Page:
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Forgive Me Santa, For I Have Sinned

I didn’t mean to.

It was a moment of weakness, a moment of selfishness in which I found myself tempted to do something I have never done before.

I did my Christmas shopping online.

I know, I know… we were all warned about the digital behemoths invading cyberspace, squashing retailers and family businesses underfoot, spelling the demise of traditional stores.

We were warned, in times of fickle consumer confidence and waning disposable income, every dollar passed over the counter was a small cash injection into the pockets of fellow Australians.

But hear me out.

Admittedly, I am not a ‘Christmas’ person. No, it’s not a case of ‘humbug’ or grinch-ish inclinations. I just. Don’t. Get it.

Trees… gaudy ornaments… an ongoing delusion that, somehow, fat men in bearded, woollen suits sitting in front of blazing fireplaces doesn’t appear bloody ridiculous in Australia’s summer heat.

It's 40 bloody degrees outside. (Image: Getty)

Apparently there’s some sort of religious element to it all, supposed to fill us all with love and generosity, but as society slides into godlessness, that seems even less relevant…

And so, once a year, when this great, confused mass of twinkling lights and kitsch seasonal confusion rolls into town, I and thousands of others who prefer to celebrate the birthdays of the living are forced to open our wallets and express our gratitude to those closest to us, with trinkets that fall within a predetermined price range (don’t get me started on the complex, foggy strata of who is worth what based on their proximity and what they gave us last year).

READ MORE: Xmas Cash Splash: More than $300 Million To Be Spent On Nieces And Nephews

Once a year, we arm ourselves with trolleys, which, for a brief moment, become our sword, our shield, in a war of hasty decisions and shop-aisle skirmishes.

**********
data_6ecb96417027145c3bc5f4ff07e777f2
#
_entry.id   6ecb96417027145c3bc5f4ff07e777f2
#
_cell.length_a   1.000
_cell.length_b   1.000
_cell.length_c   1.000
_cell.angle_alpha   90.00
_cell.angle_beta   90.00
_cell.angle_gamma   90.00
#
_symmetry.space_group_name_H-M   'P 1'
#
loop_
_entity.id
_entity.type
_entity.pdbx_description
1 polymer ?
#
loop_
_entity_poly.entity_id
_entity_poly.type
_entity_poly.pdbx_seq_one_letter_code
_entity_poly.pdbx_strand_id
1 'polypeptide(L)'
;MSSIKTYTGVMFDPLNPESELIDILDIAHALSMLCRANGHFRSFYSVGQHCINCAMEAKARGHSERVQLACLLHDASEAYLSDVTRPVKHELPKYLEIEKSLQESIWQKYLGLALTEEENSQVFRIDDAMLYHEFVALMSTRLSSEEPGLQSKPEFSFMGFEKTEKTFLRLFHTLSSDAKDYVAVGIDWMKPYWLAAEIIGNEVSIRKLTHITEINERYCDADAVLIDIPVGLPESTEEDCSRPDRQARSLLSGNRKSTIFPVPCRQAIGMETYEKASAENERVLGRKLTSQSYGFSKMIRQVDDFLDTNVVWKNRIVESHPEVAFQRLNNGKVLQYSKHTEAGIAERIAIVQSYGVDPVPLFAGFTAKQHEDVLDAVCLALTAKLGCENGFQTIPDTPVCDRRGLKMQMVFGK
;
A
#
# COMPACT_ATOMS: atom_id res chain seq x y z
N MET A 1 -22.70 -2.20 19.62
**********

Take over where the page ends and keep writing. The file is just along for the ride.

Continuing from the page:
Christmas shopping battlefield. (Image: Getty)

Here, chaos reigns. Little old ladies transform into blue-haired beasts, snarling over the last tins of Christmas shortbread. Furtive parents, given a 30 minute reprieve from their own little monsters, argue over a suitable replacement after finding out little Timmy’s one-and-only gift wish has sold out.

READ MORE: This Is Why Supermarkets Roll Out Christmas Products So Early

Shelf-stacking assistants greet their thousandth customer question with thousand-yard stares. All the while the repetitive drone of carols bleat through monotone speakers above.

The path to Hell is illuminated by neon lights and LEDs.

Turns out it wasn't good intentions. (Image: Getty)

And every December, I fear the moment I must step out into this festive warzone and hope I can storm the retail citadel and return home with a fully-ticked list and my sanity intact.

Forgive me Santa, for I have sinned.

Last weekend, sitting at my computer, I decided to simply get an idea of what that dreaded list would entail. Oh, but I was warned! How easy! How straightforward! Before I knew it, I was browsing digital shelves, and my treasonous cyber-trolley was filling up. The only interaction with another person was when my partner asked, “what are you doing?”.

“Christmas shopping.”

“Cool.”

That was it. No empty pleasantries. No feigned interest in my day. No entreaties for ‘donations to such-and-such’ at the checkout. Not once did some spaced-out zombie slam their trolley into me, awoken only briefly from their trance to blurt out ‘oh sorry’ before pushing on.

Best Christmas shop ever. (Image: Getty)

No bloody carols.

There was even time to pour myself a beer.

READ MORE: The Grinch Is Trying To Hack Your Christmas. Here's How To Stop It. 

And then it was over.  Eleven months of festive fear evaporated with the click of a mouse.

Everyone was accounted for. No blood had been spilled. I hadn’t even left the house.

But I still feel dirty, hence my confession. I have betrayed the retail gods and all that Christmas means to them. I have become a covert consumer, seduced by the digital devil. And yet this is has been the most painless Jesus Birthday I’ve ever experienced, and all I await now is a knock at the door.

Forgive me Santa, for I have sinned.